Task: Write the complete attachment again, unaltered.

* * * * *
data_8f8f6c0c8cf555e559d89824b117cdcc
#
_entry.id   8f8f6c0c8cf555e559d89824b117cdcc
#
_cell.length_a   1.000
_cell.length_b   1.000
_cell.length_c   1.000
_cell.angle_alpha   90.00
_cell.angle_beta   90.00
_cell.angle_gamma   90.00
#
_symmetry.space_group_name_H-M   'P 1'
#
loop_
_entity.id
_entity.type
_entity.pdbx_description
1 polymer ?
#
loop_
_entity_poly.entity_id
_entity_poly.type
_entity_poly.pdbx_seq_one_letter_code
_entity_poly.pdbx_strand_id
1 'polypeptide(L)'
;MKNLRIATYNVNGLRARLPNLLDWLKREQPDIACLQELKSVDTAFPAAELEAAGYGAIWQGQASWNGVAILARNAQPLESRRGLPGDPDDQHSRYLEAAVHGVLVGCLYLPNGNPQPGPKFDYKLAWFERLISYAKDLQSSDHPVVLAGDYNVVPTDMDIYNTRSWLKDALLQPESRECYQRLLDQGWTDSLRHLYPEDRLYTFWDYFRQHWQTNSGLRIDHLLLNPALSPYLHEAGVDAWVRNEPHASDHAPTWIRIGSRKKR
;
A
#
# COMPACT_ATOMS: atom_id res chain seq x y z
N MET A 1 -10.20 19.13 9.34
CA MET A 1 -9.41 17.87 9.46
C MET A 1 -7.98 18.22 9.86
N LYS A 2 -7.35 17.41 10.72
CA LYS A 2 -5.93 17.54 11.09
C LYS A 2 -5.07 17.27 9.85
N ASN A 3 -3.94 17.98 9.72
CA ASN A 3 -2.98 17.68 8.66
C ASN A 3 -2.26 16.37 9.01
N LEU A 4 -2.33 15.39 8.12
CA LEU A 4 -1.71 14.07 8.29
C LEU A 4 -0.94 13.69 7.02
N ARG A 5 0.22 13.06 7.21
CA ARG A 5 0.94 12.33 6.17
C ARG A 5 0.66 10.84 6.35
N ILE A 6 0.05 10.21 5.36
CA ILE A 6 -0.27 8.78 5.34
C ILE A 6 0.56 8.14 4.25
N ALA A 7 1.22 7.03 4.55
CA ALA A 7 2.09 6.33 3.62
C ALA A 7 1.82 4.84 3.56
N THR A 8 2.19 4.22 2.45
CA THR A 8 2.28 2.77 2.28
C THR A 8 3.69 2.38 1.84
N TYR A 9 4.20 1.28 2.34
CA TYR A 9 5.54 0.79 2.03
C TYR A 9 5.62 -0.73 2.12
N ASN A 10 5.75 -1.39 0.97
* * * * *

data_8f8f6c0c8cf555e559d89824b117cdcc
#
_entry.id   8f8f6c0c8cf555e559d89824b117cdcc
#
_cell.length_a   1.000
_cell.length_b   1.000
_cell.length_c   1.000
_cell.angle_alpha   90.00
_cell.angle_beta   90.00
_cell.angle_gamma   90.00
#
_symmetry.space_group_name_H-M   'P 1'
#
loop_
_entity.id
_entity.type
_entity.pdbx_description
1 polymer ?
#
loop_
_entity_poly.entity_id
_entity_poly.type
_entity_poly.pdbx_seq_one_letter_code
_entity_poly.pdbx_strand_id
1 'polypeptide(L)'
;MKNLRIATYNVNGLRARLPNLLDWLKREQPDIACLQELKSVDTAFPAAELEAAGYGAIWQGQASWNGVAILARNAQPLESRRGLPGDPDDQHSRYLEAAVHGVLVGCLYLPNGNPQPGPKFDYKLAWFERLISYAKDLQSSDHPVVLAGDYNVVPTDMDIYNTRSWLKDALLQPESRECYQRLLDQGWTDSLRHLYPEDRLYTFWDYFRQHWQTNSGLRIDHLLLNPALSPYLHEAGVDAWVRNEPHASDHAPTWIRIGSRKKR
;
A
#
# COMPACT_ATOMS: atom_id res chain seq x y z
N MET A 1 -10.20 19.13 9.34
CA MET A 1 -9.41 17.87 9.46
C MET A 1 -7.98 18.22 9.86
N LYS A 2 -7.35 17.41 10.72
CA LYS A 2 -5.93 17.54 11.09
C LYS A 2 -5.07 17.27 9.85
N ASN A 3 -3.94 17.98 9.72
CA ASN A 3 -2.98 17.68 8.66
C ASN A 3 -2.26 16.37 9.01
N LEU A 4 -2.33 15.39 8.12
CA LEU A 4 -1.71 14.07 8.29
C LEU A 4 -0.94 13.69 7.02
N ARG A 5 0.22 13.06 7.21
CA ARG A 5 0.94 12.33 6.17
C ARG A 5 0.66 10.84 6.35
N ILE A 6 0.05 10.21 5.36
CA ILE A 6 -0.27 8.78 5.34
C ILE A 6 0.56 8.14 4.25
N ALA A 7 1.22 7.03 4.55
CA ALA A 7 2.09 6.33 3.62
C ALA A 7 1.82 4.84 3.56
N THR A 8 2.19 4.22 2.45
CA THR A 8 2.28 2.77 2.28
C THR A 8 3.69 2.38 1.84
N TYR A 9 4.20 1.28 2.34
CA TYR A 9 5.54 0.79 2.03
C TYR A 9 5.62 -0.73 2.12
N ASN A 10 5.75 -1.39 0.97